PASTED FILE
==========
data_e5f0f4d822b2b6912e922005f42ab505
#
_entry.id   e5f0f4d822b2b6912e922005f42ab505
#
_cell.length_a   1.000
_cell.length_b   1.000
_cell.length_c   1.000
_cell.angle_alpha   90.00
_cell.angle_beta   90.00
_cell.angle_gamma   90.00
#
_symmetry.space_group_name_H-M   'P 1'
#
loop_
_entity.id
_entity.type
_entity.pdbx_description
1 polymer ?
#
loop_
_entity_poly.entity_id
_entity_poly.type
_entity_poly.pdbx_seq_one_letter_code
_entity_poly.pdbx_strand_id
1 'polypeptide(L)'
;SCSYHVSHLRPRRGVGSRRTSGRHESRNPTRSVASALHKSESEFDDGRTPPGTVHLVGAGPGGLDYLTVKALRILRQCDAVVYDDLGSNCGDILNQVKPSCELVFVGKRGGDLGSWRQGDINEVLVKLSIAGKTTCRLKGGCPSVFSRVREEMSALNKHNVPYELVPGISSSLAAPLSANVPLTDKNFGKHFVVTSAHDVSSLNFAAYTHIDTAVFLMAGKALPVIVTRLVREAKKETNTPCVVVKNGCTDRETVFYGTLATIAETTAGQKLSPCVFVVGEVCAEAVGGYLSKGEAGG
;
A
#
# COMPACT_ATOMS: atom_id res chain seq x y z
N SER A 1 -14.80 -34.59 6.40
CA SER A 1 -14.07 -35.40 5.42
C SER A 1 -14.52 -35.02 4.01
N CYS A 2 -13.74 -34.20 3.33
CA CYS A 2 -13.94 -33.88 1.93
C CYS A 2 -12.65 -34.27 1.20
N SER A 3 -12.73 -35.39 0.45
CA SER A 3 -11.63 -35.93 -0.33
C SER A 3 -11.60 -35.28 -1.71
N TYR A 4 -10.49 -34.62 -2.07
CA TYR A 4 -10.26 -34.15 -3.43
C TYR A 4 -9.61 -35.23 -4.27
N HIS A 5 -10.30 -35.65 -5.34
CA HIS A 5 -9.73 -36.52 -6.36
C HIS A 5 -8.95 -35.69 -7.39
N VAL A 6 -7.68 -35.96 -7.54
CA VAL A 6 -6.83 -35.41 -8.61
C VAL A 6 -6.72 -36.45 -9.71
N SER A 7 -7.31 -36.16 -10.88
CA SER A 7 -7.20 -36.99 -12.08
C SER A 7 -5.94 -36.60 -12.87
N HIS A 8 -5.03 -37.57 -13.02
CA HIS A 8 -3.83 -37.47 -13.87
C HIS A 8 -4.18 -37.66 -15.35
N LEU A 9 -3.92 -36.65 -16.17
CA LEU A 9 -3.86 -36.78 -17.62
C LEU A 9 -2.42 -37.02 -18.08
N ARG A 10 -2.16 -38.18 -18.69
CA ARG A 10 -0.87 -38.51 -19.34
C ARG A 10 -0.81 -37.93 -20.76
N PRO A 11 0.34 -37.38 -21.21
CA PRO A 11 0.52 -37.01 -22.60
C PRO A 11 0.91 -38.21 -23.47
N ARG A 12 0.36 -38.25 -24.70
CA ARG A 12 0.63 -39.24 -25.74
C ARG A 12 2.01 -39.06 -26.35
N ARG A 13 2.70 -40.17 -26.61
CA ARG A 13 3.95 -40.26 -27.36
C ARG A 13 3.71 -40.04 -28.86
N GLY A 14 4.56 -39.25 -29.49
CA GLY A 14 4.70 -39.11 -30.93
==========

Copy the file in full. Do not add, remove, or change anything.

data_e5f0f4d822b2b6912e922005f42ab505
#
_entry.id   e5f0f4d822b2b6912e922005f42ab505
#
_cell.length_a   1.000
_cell.length_b   1.000
_cell.length_c   1.000
_cell.angle_alpha   90.00
_cell.angle_beta   90.00
_cell.angle_gamma   90.00
#
_symmetry.space_group_name_H-M   'P 1'
#
loop_
_entity.id
_entity.type
_entity.pdbx_description
1 polymer ?
#
loop_
_entity_poly.entity_id
_entity_poly.type
_entity_poly.pdbx_seq_one_letter_code
_entity_poly.pdbx_strand_id
1 'polypeptide(L)'
;SCSYHVSHLRPRRGVGSRRTSGRHESRNPTRSVASALHKSESEFDDGRTPPGTVHLVGAGPGGLDYLTVKALRILRQCDAVVYDDLGSNCGDILNQVKPSCELVFVGKRGGDLGSWRQGDINEVLVKLSIAGKTTCRLKGGCPSVFSRVREEMSALNKHNVPYELVPGISSSLAAPLSANVPLTDKNFGKHFVVTSAHDVSSLNFAAYTHIDTAVFLMAGKALPVIVTRLVREAKKETNTPCVVVKNGCTDRETVFYGTLATIAETTAGQKLSPCVFVVGEVCAEAVGGYLSKGEAGG
;
A
#
# COMPACT_ATOMS: atom_id res chain seq x y z
N SER A 1 -14.80 -34.59 6.40
CA SER A 1 -14.07 -35.40 5.42
C SER A 1 -14.52 -35.02 4.01
N CYS A 2 -13.74 -34.20 3.33
CA CYS A 2 -13.94 -33.88 1.93
C CYS A 2 -12.65 -34.27 1.20
N SER A 3 -12.73 -35.39 0.45
CA SER A 3 -11.63 -35.93 -0.33
C SER A 3 -11.60 -35.28 -1.71
N TYR A 4 -10.49 -34.62 -2.07
CA TYR A 4 -10.26 -34.15 -3.43
C TYR A 4 -9.61 -35.23 -4.27
N HIS A 5 -10.30 -35.65 -5.34
CA HIS A 5 -9.73 -36.52 -6.36
C HIS A 5 -8.95 -35.69 -7.39
N VAL A 6 -7.68 -35.96 -7.54
CA VAL A 6 -6.83 -35.41 -8.61
C VAL A 6 -6.72 -36.45 -9.71
N SER A 7 -7.31 -36.16 -10.88
CA SER A 7 -7.20 -36.99 -12.08
C SER A 7 -5.94 -36.60 -12.87
N HIS A 8 -5.03 -37.57 -13.02
CA HIS A 8 -3.83 -37.47 -13.87
C HIS A 8 -4.18 -37.66 -15.35
N LEU A 9 -3.92 -36.65 -16.17
CA LEU A 9 -3.86 -36.78 -17.62
C LEU A 9 -2.42 -37.02 -18.08
N ARG A 10 -2.16 -38.18 -18.69
CA ARG A 10 -0.87 -38.51 -19.34
C ARG A 10 -0.81 -37.93 -20.76
N PRO A 11 0.34 -37.38 -21.21
CA PRO A 11 0.52 -37.01 -22.60
C PRO A 11 0.91 -38.21 -23.47
N ARG A 12 0.36 -38.25 -24.70
CA ARG A 12 0.63 -39.24 -25.74
C ARG A 12 2.01 -39.06 -26.35
N ARG A 13 2.70 -40.17 -26.61
CA ARG A 13 3.95 -40.26 -27.36
C ARG A 13 3.71 -40.04 -28.86
N GLY A 14 4.56 -39.25 -29.49
CA GLY A 14 4.70 -39.11 -30.93